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Expressing herself in rhapsodic song and dance is Parvathy Baul, the most recognised female Baul performer in the world.
She expresses a poem written—with subtle wit, she believes—in dedication to Chaitanya Mahaprabhu, affectionately known as Gauranga because of his fair and molten gold countenance. A 15th century Indian saint whom devotees consider an incarnation of the deity Krishna, Chaitanya's influence on Bengali culture is significant—his mode of worship of Krishna in ecstatic song and dance has had a profound effect on Vaishnavism, one of the major Hindu denominations in Bengal.
Parvathy chose to perform this song as part of Esplanade's A Tapestry of Sacred Music in our prolonged atmosphere of uncertainty, because it has resonated with her in her meetings with other Baul practitioners and in her contemplation of the path in search of the Divine.
The Bauls are a group of mystic folk singers or minstrels from the Bengal region, who constitute both a religious sect and musical tradition, and are part of the culture of rural Bengal. Their members are largely Vaishnava-Sahajiyas (devotees who practice a niche Tantric tradition) and Sufis (practitioners who expound on mysticism within Islam). The Baul tradition has been recognised in 2005 as one of the Masterpieces of the Oral and Intangible Heritage of Humanity by UNESCO.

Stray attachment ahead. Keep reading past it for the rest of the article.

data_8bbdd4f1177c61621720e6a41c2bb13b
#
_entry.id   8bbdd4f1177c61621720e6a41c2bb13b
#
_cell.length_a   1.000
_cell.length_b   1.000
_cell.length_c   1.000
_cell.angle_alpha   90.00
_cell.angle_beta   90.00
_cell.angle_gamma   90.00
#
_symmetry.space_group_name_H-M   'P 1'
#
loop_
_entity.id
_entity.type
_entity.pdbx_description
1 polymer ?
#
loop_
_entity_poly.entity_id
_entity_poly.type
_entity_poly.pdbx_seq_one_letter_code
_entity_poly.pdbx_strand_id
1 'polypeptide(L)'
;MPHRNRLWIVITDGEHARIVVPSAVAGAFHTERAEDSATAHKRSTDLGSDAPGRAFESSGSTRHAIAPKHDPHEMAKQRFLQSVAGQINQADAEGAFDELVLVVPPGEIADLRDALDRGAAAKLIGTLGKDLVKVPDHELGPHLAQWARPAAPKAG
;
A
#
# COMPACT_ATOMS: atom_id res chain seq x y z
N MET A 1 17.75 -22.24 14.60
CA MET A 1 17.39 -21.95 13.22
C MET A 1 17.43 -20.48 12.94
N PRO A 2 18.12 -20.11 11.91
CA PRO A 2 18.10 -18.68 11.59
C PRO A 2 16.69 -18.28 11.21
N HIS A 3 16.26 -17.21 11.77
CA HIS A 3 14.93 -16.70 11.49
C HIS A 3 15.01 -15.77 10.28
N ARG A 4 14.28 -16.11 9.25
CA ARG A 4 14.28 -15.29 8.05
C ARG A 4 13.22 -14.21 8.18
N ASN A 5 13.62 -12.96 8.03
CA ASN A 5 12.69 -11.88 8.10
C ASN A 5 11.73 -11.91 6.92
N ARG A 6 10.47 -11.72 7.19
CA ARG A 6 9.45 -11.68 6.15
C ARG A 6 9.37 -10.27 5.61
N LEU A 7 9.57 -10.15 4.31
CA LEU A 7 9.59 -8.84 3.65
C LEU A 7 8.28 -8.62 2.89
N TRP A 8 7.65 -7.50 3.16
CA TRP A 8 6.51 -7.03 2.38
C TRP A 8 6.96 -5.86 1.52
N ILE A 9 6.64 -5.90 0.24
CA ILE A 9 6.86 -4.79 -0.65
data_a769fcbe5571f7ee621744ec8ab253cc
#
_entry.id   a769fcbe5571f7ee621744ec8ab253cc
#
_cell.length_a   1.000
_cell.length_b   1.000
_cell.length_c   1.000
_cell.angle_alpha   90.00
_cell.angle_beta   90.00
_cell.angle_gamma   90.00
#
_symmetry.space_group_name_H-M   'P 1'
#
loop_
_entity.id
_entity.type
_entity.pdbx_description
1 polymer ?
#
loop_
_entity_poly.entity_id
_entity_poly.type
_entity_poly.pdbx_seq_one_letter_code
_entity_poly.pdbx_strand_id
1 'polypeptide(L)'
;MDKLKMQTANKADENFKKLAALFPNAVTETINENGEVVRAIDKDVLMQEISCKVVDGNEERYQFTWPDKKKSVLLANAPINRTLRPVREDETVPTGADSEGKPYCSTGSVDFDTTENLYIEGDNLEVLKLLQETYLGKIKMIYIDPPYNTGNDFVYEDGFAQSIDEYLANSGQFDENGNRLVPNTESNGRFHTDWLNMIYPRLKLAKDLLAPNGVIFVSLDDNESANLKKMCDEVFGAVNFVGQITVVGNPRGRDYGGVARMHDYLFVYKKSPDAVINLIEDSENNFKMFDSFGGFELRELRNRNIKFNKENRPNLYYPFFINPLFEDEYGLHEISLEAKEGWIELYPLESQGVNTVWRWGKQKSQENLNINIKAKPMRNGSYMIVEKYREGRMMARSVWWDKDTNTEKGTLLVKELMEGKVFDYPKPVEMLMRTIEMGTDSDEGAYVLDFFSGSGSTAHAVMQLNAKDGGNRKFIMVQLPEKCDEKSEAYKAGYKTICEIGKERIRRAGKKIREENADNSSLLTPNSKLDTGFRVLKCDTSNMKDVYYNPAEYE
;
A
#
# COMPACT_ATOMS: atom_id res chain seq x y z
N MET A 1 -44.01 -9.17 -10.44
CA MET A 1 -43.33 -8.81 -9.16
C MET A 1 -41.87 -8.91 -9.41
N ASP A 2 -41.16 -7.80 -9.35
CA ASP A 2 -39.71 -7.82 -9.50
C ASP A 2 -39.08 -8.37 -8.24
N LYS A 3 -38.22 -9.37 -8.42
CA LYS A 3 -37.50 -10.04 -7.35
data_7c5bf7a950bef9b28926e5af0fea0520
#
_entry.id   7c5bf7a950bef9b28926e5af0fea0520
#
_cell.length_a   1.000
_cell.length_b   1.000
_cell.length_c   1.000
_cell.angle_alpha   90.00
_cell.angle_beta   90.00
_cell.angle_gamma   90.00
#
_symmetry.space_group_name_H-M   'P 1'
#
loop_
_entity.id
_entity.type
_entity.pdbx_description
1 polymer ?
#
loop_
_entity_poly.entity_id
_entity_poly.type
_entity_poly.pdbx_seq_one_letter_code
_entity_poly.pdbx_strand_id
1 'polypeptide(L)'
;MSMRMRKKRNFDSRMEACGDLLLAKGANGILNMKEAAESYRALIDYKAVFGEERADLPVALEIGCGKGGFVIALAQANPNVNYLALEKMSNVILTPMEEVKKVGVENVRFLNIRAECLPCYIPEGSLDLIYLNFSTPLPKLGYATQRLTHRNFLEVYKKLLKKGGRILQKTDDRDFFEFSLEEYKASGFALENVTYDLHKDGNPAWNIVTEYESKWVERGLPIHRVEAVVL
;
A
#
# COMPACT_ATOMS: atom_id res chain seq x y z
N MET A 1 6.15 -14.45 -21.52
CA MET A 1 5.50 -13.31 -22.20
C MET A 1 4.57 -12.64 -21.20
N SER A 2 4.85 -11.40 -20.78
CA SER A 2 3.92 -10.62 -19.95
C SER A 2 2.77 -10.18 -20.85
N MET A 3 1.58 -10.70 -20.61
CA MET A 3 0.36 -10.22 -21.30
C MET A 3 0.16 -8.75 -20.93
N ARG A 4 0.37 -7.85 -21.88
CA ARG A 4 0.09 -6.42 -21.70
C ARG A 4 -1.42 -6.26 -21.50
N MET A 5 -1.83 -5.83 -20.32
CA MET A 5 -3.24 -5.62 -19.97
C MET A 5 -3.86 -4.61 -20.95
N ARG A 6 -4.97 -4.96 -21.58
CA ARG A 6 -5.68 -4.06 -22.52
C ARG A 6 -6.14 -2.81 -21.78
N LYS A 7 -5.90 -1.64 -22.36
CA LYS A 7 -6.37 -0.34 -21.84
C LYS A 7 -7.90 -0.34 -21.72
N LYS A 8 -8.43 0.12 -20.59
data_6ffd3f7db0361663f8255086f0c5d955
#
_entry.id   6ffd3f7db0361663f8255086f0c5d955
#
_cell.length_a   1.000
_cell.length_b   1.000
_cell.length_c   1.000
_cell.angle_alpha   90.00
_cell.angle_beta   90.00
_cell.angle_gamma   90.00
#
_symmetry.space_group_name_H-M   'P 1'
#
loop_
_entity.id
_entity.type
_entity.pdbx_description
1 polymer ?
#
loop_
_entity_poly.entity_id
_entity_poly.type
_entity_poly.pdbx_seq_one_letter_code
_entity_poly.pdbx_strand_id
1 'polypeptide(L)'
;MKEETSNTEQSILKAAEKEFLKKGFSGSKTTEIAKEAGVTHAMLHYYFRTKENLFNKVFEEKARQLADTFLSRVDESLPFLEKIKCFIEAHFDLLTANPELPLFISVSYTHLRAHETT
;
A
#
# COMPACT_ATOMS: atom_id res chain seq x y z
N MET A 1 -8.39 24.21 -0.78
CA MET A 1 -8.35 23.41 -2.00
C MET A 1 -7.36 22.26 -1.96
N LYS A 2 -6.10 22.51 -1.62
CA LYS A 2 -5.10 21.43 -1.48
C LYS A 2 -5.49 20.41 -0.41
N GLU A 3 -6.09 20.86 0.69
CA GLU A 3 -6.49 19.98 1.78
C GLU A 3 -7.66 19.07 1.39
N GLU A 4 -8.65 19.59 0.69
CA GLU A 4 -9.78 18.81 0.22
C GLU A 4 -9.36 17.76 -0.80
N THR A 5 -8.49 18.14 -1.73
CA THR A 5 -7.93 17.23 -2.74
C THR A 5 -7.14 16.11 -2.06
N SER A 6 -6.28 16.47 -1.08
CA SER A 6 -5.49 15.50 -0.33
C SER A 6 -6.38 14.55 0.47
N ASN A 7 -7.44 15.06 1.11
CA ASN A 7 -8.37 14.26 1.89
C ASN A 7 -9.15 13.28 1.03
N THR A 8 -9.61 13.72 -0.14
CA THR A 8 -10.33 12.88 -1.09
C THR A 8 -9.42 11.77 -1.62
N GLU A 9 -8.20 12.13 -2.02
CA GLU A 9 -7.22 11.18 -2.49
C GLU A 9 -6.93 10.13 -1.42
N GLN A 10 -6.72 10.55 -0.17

As the most renowned female Baul performer in the world, Parvathy Baul is a practitioner, performer and teacher of the Baul tradition from Bengal, India. She is also an instrumentalist, storyteller and painter. She has performed in over 40 countries, including prestigious concert halls and music festivals such as the Noh Theater in Kyoto, the World Music Center in New York City, and the Festival of World Sacred Music in Fez, Morocco.
Parvathy’s technical virtuosity—her mastery of vocal pitch and tone while playing multiple instruments and dancing—has been lauded by music experts. The depth of her mesmerising performance is rooted in her deep spiritual practice, and is described by critics as “riveting” and “spellbinding”.
Parvathy’s performance work emerges from a long lineage of master Baul singers, dancers, and spiritual teachers. She studied closely with two of the most respected Baul singer-gurus of the previous generation, Sri Sanatan Das Thakur Baul and Sri Shoshanko Goshai. She was recognised by her gurus as both a musical and spiritual teacher in the Baul tradition, carrying forward their spiritual legacy.
She is a tireless advocate for the preservation and renewal of the tradition and frequently makes use of her international reputation to promote lesser-known master performers. Her efforts in bringing women more opportunities to train in the traditional Baul arts have also been unprecedented. Parvathy has recorded five music CDs and published a book on the Baul tradition through Ekathara Kalari, her non-profit institution which promotes ancient Indian spiritual traditions, with an emphasis on Baul arts and practices.
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